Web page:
Hey, God, just a few words, if I may.

I know I’m pretty ordinary. I shall never be a Dad or grandad, but I love all my family. I’ll never play football for England, I’m not going to be the best preacher in the world, nor the best photographer. I can make the effort to be the best “me” possible- if You give me some help! – and I can stay as clean as possible, inside and out. Then I will reflect Your Light. It won’t make me famous, or rich, or really successful, ‘cos I’m ordinary, and I’m not sure I’d do well with too much fame or celebrity status. So please give me a Hand to be kind, decent, holy and a help to others: and let Your Light shine on me so I can reflect Your love accurately and well. Thank You for giving me a lovely wife to share my days, for allowing me to serve a bit in churches and the community, and giving me the wit and willingness to know that ordinary is good. Not just “good enough” but actually GOOD, the way You intended me to be.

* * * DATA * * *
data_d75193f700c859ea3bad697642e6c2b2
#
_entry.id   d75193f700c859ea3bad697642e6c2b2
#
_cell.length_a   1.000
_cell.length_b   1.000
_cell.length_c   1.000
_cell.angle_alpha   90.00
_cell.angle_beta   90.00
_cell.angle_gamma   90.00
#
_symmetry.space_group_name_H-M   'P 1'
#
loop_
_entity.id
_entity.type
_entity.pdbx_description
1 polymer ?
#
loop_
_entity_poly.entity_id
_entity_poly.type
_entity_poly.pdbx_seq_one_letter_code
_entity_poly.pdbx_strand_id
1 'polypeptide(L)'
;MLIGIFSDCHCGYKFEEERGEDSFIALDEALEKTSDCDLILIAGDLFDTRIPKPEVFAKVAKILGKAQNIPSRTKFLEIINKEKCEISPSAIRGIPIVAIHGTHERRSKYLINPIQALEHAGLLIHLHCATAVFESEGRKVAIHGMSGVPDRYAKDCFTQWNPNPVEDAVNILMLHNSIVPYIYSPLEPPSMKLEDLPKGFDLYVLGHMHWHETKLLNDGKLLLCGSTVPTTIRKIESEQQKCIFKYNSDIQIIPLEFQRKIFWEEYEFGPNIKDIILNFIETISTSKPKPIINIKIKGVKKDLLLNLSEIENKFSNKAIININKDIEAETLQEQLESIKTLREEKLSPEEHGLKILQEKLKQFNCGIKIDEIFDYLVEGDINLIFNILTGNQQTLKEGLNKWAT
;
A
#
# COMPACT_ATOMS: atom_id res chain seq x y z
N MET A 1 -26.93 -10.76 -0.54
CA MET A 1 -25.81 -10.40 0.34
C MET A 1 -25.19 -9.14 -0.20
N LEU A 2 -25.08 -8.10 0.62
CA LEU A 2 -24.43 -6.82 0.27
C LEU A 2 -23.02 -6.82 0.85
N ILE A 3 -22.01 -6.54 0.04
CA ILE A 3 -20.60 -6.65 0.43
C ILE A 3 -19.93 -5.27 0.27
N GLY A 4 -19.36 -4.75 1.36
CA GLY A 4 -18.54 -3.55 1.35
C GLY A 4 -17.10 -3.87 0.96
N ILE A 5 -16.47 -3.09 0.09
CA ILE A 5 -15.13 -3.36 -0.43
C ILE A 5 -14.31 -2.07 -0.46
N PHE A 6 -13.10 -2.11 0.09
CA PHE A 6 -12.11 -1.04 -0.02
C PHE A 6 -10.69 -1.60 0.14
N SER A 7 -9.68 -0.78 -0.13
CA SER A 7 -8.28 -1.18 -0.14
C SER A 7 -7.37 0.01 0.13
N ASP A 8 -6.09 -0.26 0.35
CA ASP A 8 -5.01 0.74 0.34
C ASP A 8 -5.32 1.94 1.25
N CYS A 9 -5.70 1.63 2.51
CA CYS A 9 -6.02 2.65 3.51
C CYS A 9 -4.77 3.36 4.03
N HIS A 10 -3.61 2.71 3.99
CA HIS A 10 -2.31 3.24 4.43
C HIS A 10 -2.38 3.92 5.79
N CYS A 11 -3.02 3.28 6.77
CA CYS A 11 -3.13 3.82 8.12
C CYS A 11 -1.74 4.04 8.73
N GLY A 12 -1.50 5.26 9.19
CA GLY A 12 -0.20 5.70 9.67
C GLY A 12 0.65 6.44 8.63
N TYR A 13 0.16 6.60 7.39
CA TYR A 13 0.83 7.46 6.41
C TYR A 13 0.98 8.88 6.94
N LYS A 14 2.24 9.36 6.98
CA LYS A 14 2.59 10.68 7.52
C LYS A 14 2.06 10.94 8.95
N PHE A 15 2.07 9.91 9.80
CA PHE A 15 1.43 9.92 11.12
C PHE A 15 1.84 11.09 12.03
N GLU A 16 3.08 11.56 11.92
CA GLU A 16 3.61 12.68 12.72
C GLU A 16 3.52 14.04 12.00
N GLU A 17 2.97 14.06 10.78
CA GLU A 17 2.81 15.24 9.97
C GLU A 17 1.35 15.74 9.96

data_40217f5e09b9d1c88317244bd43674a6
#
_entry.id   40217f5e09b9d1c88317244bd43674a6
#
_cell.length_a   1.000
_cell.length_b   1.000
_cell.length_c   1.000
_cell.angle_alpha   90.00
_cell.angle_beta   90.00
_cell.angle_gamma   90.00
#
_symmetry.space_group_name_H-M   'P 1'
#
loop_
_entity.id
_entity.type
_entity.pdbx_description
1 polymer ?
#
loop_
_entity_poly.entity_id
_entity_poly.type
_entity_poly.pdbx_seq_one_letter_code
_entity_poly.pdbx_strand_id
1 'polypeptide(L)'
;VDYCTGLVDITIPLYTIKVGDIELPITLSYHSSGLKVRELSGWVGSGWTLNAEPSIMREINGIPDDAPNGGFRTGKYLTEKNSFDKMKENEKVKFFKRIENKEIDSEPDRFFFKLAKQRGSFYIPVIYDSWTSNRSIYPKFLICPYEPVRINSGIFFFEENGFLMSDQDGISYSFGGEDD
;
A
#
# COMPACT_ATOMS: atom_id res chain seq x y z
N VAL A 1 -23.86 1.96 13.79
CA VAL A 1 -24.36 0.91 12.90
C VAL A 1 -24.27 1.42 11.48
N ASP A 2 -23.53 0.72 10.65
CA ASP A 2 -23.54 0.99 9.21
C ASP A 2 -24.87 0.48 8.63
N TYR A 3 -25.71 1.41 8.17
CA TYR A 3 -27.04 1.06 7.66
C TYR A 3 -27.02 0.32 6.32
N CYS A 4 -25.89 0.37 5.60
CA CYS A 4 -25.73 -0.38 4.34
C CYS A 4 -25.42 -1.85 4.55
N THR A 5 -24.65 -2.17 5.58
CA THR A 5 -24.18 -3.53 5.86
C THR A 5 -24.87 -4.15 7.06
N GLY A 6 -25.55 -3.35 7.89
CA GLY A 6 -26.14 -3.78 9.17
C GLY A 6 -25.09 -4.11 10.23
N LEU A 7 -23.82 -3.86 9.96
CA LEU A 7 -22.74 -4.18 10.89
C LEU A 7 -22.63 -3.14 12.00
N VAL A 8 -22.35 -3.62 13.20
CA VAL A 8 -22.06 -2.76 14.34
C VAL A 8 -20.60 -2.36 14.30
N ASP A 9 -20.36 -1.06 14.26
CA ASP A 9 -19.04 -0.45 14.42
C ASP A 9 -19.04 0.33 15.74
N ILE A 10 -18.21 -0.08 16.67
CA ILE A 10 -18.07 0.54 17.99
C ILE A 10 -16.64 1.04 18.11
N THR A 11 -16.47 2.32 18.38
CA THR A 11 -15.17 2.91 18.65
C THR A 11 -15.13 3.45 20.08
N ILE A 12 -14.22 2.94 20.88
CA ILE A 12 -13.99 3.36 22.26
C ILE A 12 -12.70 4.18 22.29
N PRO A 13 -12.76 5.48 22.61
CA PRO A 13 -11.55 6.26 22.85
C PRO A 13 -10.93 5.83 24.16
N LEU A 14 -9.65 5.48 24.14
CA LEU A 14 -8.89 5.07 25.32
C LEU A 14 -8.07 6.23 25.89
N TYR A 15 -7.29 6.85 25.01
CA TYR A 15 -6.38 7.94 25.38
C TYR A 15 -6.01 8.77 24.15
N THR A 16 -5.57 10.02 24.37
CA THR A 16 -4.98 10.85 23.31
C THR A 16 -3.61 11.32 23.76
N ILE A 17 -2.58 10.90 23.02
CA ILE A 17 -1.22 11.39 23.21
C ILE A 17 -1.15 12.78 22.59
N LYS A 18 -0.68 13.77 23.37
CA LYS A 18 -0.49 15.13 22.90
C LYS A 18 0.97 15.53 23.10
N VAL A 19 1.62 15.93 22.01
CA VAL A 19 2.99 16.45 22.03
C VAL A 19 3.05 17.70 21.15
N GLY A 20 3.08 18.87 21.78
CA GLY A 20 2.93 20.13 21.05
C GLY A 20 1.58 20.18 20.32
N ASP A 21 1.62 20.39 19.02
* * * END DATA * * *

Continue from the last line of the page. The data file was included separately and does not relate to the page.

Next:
I’m sorry I haven’t always managed to be “me” very well- and the regrets and repentances of my life are best left to Your grace-filled mercy. When those mistakes and sins have hurt other people, Lord, please comfort and heal them: and I trust Your promise about forgiving and being forgiven, so I also want to say that I forgive the people who have been less than kind or helpful to me.
All in all, Lord Jesus, please let me reflect Light all my days- and to enjoy You and Your gifts, always. Then I reckon You will look at the reflection I am, and say that’s good too. You will even see Your own Face reflected in me- and that’s the highest honour I could ever, ever have. Amen.

If any of that reflects who you are, or how you feel, reflect on that for a bit… and may God shine the Light of His smiling face on you too. God specialises in making the ordinary “good” and, in His eyes, special.